Anglo-Saxon missionaries were an instrument in the spread of Christianity in the Frankish Empire during the 8th century. The Anglo-Saxon mission began in the last decade of the 7th century in Frisia. The missions, which drew down the energy and initiative of the English church, spread south and east from there. Almost immediately the Anglo-Saxon missionaries came in contact with the Pippinids, the new dominant family in Frankish territories. The earliest monastery founded by Anglo-Saxons on the continent is Willibrord’s Abbey of Echternach (698). Pepin II, who wished to extend his influence in the Low Countries, granted free passage to Rome to Willibrord, to be consecrated Bishop of Frisia. It set the pattern for their increasing association in the first half of the 8th century as a result of their joint support of the efforts of the Anglo-Saxon missionaries. Anglo-Saxon missionaries to the continent include Saints Wilfrid, Willibrord, Willehad and Liudger. Notable among these missionaries is Saint Boniface who was active in the area of monastery of Fulda, establishing the bishoprics of Erfurt, Würzburg, Büraburg, as well as Eichstätt, Regensburg, Augsburg, Freising, Passau and Salzburg (739) further to the south- east.
Anglo-Saxon missionary activities continued into the 770s and the reign of Charlemagne, the Anglo-Saxon, Alcuin playing a major part in the Carolingian Renaissance. By 800, the Carolingian Empire was essentially Christianized, and further missionary activity, such as the Christianization of Scandinavia and the Baltic was coordinated directly from the Holy Roman Empire rather than from England. The Saxon Wars were the campaigns and insurrections of the more than thirty years from 772, when Charlemagne first entered Saxony with the intent to conquer, to 804, when the last rebellion of disaffected tribesmen was crushed. In all, eighteen battles were fought in what is now northwestern Germany. They resulted in the incorporation of Saxony into the Frankish realm and their conversion from Germanic paganism to Germanic Christianity.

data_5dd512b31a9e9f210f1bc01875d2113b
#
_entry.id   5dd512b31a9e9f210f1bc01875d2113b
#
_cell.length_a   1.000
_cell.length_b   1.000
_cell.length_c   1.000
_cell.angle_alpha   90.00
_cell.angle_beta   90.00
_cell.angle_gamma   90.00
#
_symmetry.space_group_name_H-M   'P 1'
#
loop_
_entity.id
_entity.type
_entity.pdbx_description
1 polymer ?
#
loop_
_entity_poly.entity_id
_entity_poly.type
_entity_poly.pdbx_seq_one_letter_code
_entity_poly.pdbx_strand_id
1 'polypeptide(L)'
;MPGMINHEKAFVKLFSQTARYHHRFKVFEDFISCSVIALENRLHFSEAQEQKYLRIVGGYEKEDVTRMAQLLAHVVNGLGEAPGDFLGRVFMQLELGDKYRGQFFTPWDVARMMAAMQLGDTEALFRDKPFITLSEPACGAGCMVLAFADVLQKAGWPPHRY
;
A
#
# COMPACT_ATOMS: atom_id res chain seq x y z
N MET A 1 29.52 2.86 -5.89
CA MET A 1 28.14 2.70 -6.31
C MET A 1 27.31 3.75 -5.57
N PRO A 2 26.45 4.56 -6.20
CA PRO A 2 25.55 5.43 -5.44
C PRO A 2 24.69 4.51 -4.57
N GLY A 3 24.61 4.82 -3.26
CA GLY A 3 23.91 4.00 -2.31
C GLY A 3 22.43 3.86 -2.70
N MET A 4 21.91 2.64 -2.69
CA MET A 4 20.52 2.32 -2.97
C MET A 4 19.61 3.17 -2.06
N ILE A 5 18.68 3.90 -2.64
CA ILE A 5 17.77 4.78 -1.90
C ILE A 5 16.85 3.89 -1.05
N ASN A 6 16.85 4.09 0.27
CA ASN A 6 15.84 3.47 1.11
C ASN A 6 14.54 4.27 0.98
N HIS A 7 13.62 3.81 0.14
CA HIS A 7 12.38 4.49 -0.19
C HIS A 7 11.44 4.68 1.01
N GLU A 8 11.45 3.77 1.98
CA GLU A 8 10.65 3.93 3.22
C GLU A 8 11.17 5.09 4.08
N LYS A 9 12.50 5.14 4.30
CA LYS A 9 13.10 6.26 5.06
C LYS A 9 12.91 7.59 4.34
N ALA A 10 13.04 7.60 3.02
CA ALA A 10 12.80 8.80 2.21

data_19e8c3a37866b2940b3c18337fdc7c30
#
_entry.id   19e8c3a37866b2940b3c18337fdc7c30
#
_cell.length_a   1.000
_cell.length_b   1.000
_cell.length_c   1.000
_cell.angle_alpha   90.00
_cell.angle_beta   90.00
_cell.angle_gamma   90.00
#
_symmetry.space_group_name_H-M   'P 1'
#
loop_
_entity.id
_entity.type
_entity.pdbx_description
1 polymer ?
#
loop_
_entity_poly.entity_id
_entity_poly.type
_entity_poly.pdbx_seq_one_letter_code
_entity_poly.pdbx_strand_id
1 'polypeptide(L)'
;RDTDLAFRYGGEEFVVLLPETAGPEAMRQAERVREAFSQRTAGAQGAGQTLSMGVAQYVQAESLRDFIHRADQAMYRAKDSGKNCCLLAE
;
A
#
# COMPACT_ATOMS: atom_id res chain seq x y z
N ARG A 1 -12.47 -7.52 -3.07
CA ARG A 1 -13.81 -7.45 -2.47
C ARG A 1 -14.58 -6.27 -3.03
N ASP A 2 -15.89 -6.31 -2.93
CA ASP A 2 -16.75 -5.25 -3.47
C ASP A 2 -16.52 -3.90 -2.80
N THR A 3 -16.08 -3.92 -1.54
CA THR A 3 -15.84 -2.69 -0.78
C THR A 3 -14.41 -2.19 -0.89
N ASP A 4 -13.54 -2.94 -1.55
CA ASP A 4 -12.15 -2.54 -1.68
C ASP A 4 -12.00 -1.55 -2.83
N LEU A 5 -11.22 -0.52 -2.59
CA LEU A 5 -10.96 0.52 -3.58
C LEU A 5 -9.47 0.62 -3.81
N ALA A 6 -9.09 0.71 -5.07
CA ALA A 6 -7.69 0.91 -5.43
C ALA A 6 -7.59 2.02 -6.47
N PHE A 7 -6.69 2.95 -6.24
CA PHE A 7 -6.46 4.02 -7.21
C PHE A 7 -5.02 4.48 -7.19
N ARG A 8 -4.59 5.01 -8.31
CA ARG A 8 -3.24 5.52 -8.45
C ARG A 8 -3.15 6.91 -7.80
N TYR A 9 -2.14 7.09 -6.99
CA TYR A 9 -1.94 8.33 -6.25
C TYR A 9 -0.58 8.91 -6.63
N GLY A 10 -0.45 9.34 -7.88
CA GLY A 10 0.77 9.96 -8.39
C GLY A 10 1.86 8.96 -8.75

West Europe was influenced by Anglo-Saxon missionaries in 8th and 9th century and it produced new movement in the faith and the culture of the tribes from that area.